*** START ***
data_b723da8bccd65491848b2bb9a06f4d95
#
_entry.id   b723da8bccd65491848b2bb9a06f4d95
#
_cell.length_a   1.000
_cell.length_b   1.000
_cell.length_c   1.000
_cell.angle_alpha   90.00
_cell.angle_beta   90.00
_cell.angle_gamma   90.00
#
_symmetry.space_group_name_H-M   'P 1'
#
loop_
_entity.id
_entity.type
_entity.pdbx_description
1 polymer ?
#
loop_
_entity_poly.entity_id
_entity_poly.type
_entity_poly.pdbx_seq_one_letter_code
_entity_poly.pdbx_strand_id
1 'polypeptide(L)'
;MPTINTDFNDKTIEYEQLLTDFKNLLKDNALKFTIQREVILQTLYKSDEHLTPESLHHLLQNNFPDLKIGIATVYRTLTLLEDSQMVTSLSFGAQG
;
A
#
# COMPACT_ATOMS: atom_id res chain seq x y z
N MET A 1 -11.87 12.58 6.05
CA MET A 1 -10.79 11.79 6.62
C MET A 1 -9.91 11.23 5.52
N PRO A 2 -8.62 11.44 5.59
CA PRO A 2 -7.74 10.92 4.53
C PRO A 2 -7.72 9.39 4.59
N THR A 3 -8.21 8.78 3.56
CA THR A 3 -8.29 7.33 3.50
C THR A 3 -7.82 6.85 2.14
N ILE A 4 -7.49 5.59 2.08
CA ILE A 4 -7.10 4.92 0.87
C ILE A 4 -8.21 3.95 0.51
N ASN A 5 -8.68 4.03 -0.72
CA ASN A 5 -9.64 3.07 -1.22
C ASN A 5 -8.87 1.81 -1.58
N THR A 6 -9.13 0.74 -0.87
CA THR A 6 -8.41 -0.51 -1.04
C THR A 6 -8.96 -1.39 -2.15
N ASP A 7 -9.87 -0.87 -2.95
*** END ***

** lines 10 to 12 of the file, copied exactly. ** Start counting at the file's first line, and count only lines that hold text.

_cell.angle_gamma   90.00
#
_symmetry.space_group_name_H-M   'P 1'